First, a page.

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Old 11-22-2011, 01:19 AM
rbaileydav rbaileydav is offline
Senior Member
Join Date: Mar 2009
Location: Marietta GA
Posts: 130

This was one of those streams that held fish in every likely looking spot and a few spots that didn’t look even remotely likely. We picked our way up the canyon fishing side by side. Casting in order until you landed a fish or hung up somehow and the other guy jumped in with a laugh and an insult or congrats depending on size and color or how bad the hang up or knot was. Unfortunately for me all of Bernard’s turns ended in fish and most of mine ended in trees or knots but oh well poop happens doesn’t it. We were fishing deep runs and holes that were nestled in the rocks between waterfalls and white water plunges. Each of these deep holes held 5 or 6 brightly colored wild fish of varying sizes of 8 to 11 or so inches. The strikes were exuberant attacks of a ferocious nature on my poor helpless stimulator or PMX. Sometimes so exuberant that the poor fish would miss on the way up and break out into the sparkling sunlight for a brief second only to turn and try to grab the fly on the way down. I found myself giggling at their antics even if I missed the strike. They were gorgeous, voraciously hungry and numerous and those are some of my favorite adjectives when talking about fish.

Native rainbows

Stunning brookies

And perhaps coolest of all the final piece of my grand slam day and the biggest fish of the trip for me.

I was in such a zone it was almost a shock when we cleared the canyon and got into one of the prettiest high country meadows that I have ever fished. We split up and fished “Smokies” style building rock cairns where ever we stepped into the water so the other would know where to get out and skip up ahead building another cairn for the person behind. Except the scenery was so pretty and I was so relaxed and content that after a while I just laid down and took a quick nap lazed my way upstream not even bothering to skip up ahead of Bernard even when I saw the elaborate and creative cairns that he built for me. It was a perfect fishing afternoon, clear and sunny, with just a hint of crisp chill to the air to cool the warmth of the afternoon sun. The sky was so clear it dazzled the eyes and defied the imagination and the mind … … but it soothed the soul to say the least. I loved the sunlight beating down on the shallow meadow stream as the fish just seem to materialize as if conjured out of the stoney bottoms as they rise in darting furious slashing strikes, disappearing almost as magically when I miss the strike like I normally do. But today’s fishing was so relaxed I couldn’t even seriously make myself get to concerned or worked up about all of those missed strikes… … it was just to dang pretty.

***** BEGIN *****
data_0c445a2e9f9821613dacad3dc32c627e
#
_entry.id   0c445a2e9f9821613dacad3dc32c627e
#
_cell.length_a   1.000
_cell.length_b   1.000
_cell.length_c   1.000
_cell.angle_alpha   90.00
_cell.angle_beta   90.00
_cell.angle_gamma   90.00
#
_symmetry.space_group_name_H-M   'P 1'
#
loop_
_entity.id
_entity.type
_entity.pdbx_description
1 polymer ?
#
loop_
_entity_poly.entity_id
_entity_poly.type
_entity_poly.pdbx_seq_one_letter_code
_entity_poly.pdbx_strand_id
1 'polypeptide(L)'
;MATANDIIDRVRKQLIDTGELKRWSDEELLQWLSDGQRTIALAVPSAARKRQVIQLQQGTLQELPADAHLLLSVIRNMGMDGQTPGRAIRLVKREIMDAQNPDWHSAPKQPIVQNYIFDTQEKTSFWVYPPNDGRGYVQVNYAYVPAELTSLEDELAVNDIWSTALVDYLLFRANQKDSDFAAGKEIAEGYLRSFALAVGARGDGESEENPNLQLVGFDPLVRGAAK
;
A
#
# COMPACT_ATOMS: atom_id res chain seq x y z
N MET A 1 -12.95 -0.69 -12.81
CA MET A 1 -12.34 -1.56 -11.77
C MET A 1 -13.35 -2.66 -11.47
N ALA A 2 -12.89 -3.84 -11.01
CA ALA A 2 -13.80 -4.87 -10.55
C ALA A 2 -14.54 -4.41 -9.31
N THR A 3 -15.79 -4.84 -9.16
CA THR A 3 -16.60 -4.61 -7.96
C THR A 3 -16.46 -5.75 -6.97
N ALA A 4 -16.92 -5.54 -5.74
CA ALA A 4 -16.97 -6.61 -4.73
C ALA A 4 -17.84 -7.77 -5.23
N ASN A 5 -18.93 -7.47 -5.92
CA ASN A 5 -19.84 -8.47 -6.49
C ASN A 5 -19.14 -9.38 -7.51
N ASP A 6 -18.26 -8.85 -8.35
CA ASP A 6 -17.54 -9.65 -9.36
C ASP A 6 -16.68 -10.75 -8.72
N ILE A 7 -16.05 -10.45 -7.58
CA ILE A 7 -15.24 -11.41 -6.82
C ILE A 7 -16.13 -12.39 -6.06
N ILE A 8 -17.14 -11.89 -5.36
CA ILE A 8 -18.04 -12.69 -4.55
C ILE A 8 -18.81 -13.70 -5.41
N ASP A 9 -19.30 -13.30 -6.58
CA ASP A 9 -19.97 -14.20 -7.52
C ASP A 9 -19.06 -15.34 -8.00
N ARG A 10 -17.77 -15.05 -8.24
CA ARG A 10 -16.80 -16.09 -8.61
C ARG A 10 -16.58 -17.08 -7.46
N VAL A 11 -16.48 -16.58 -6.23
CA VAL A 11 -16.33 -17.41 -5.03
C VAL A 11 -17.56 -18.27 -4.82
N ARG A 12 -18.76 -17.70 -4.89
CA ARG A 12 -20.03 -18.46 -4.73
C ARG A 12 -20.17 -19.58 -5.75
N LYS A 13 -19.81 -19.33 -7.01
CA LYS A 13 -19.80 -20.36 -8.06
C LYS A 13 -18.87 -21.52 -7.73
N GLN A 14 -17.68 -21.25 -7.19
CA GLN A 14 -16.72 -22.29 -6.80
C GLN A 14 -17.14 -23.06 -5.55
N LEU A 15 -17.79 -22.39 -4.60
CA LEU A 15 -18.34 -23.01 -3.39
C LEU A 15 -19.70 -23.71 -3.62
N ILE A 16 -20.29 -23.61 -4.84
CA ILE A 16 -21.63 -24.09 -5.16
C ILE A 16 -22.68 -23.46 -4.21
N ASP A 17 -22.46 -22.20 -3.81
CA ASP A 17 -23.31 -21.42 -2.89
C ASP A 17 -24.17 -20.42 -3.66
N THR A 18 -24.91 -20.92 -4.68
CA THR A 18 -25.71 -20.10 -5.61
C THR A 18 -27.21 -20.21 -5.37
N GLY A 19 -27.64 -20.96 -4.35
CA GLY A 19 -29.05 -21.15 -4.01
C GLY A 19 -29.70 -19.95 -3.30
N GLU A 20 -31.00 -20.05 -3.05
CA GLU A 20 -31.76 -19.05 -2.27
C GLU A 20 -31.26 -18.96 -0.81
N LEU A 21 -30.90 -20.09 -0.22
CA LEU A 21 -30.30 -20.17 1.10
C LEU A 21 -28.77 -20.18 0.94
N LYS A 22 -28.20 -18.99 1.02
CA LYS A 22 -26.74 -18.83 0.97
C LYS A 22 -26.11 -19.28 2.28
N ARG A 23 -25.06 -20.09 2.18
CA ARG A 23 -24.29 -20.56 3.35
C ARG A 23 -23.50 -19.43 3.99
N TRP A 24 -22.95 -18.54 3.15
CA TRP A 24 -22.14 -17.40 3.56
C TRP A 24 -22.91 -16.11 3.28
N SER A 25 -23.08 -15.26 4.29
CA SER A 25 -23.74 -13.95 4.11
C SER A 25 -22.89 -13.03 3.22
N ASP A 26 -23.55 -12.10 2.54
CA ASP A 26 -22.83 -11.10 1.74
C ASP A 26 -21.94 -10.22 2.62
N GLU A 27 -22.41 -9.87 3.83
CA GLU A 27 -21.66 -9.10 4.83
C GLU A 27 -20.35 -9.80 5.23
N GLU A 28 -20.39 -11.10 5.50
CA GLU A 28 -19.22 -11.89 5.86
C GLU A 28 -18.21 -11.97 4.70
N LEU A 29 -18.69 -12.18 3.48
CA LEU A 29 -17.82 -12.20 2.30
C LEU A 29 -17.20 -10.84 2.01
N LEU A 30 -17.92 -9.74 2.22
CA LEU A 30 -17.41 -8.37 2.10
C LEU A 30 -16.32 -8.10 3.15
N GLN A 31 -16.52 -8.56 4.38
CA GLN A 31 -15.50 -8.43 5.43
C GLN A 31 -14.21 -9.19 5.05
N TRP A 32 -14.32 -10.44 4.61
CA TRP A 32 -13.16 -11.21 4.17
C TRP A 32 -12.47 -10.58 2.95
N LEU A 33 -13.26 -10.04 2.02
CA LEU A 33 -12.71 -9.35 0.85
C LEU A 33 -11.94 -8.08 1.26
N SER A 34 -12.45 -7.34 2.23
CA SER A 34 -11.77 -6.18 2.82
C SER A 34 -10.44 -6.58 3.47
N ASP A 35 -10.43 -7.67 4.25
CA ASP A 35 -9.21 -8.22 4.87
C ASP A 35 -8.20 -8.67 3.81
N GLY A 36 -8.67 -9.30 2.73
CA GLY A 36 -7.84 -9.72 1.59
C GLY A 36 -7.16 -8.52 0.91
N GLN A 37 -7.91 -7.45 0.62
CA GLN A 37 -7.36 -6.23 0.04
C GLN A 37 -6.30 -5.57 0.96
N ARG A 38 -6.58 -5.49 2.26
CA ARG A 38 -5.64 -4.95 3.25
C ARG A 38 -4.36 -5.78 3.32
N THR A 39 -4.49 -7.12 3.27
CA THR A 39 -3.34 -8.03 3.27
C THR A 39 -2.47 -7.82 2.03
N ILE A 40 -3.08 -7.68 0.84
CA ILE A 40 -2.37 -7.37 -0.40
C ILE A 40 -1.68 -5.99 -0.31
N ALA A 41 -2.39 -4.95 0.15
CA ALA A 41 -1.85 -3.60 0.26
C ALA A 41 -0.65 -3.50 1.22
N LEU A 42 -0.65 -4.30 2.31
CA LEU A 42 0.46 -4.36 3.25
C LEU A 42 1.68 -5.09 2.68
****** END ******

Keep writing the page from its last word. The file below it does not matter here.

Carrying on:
By the time the afternoon sun began to start its downward slide I was at that marvelous point where I had caught enough fish and was as full of fish memories and scenic mental snap shots as a 300lb man after 2 thanksgiving dinners. I started my walk back to camp watching the world around me more than the trail my feet were walking, which was good for my mind and bad for my stumbling feet. I was amazed as I saw the moon in late afternoon sun appearing as if it was rising out of the top of a hill like a giant flying saucer levitating off the ground. I snapped a quick picture thinking it wouldn’t turn out but was amazed later on when it actually turned out almost as good as my memory.

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